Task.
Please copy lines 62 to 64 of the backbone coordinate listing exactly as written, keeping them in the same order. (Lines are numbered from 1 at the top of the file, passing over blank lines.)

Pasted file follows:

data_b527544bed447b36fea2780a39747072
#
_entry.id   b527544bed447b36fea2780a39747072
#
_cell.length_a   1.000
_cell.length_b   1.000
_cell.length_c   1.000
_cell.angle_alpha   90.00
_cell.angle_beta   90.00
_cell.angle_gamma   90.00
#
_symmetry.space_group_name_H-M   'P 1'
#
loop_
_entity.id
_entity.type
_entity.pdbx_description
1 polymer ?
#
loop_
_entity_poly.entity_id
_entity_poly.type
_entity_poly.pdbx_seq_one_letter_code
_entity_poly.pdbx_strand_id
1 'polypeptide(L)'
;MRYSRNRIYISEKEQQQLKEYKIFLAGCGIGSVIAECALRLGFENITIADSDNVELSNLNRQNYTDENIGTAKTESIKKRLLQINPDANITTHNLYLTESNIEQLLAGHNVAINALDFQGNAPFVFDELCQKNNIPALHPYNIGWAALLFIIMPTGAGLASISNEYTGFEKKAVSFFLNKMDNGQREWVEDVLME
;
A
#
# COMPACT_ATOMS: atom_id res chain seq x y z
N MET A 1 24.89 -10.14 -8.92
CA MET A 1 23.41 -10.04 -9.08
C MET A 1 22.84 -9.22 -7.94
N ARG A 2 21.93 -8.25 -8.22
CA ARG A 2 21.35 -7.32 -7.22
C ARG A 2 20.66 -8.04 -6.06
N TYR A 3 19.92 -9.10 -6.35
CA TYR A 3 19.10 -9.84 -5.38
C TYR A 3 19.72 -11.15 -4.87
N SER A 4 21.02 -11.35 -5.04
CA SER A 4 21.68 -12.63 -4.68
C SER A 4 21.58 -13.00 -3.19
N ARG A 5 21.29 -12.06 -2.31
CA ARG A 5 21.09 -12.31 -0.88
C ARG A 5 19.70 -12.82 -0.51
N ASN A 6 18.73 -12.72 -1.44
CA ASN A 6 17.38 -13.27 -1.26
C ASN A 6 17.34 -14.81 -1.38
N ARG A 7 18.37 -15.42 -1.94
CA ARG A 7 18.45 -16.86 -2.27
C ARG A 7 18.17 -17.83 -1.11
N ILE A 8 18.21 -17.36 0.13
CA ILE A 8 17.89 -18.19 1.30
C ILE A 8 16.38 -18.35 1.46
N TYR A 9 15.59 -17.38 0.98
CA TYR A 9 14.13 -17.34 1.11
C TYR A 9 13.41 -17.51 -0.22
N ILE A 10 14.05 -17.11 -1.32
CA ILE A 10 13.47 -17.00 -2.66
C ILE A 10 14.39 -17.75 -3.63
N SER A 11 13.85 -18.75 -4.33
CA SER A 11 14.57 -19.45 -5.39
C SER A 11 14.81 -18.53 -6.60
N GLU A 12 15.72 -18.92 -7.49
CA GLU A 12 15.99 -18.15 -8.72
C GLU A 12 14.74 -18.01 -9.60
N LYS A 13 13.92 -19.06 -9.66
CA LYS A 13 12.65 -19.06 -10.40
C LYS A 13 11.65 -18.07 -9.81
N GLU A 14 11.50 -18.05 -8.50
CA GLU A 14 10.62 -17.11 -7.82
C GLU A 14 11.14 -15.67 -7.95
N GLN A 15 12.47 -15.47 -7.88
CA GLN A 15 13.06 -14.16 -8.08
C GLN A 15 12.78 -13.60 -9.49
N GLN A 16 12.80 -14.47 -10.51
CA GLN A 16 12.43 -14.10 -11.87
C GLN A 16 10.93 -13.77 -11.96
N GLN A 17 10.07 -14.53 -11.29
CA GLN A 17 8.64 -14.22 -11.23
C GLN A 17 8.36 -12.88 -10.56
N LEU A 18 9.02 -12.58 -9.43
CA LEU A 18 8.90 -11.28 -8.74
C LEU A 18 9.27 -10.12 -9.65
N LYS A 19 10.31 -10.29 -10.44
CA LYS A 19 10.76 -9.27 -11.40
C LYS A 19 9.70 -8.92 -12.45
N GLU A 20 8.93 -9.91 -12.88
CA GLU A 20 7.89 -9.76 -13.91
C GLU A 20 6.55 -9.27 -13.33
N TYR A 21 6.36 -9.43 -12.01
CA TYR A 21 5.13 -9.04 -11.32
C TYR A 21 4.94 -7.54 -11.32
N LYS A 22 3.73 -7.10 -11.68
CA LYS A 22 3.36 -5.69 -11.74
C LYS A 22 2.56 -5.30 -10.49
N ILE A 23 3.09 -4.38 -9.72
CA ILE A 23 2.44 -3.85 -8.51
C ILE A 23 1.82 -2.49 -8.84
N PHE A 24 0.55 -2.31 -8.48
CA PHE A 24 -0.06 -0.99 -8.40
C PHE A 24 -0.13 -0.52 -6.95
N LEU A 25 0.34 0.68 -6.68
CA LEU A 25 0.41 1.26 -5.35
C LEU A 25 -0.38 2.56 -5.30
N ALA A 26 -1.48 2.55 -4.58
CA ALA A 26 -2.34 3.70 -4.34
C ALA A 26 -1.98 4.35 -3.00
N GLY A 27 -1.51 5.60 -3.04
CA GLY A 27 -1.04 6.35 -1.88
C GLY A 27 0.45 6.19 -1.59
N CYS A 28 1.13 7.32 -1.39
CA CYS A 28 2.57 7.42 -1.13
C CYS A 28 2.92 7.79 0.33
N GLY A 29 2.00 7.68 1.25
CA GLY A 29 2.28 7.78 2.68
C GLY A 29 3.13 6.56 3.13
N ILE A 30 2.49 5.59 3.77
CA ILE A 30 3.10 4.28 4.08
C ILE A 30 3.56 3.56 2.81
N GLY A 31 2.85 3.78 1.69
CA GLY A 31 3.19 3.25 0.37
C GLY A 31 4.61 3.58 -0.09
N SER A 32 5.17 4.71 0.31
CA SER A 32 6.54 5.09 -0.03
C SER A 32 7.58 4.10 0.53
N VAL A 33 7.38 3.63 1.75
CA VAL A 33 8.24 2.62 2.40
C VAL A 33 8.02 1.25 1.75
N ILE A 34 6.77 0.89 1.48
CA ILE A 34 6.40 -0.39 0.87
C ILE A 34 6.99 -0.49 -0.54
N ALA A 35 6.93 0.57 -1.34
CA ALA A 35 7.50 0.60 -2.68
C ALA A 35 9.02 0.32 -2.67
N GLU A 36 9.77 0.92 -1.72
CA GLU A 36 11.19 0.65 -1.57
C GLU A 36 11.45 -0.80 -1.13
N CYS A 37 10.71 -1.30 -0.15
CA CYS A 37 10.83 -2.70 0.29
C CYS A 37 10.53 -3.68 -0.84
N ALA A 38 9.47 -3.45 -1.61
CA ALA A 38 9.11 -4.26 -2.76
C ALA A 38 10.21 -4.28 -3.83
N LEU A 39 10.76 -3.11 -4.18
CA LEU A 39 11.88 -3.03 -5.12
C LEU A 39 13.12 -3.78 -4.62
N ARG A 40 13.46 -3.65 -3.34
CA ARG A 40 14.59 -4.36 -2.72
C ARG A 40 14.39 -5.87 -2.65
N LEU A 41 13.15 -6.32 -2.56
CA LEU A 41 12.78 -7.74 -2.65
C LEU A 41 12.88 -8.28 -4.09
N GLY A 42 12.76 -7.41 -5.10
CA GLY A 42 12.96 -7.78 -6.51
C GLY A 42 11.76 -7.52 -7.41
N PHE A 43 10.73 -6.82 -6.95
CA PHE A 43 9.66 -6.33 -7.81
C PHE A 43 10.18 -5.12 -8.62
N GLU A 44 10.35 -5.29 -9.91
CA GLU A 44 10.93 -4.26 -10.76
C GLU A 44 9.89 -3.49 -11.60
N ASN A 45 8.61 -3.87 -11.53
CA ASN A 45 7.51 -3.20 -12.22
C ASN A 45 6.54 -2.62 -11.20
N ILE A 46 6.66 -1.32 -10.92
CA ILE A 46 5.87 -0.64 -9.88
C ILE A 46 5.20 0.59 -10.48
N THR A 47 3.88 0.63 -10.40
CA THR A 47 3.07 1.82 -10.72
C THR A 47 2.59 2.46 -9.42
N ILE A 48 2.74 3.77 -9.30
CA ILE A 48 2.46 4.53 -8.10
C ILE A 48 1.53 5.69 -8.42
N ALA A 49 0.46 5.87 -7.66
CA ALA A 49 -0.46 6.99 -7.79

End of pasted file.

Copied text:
CA SER A 11 14.57 -19.45 -5.39
C SER A 11 14.81 -18.53 -6.60
N GLU A 12 15.72 -18.92 -7.49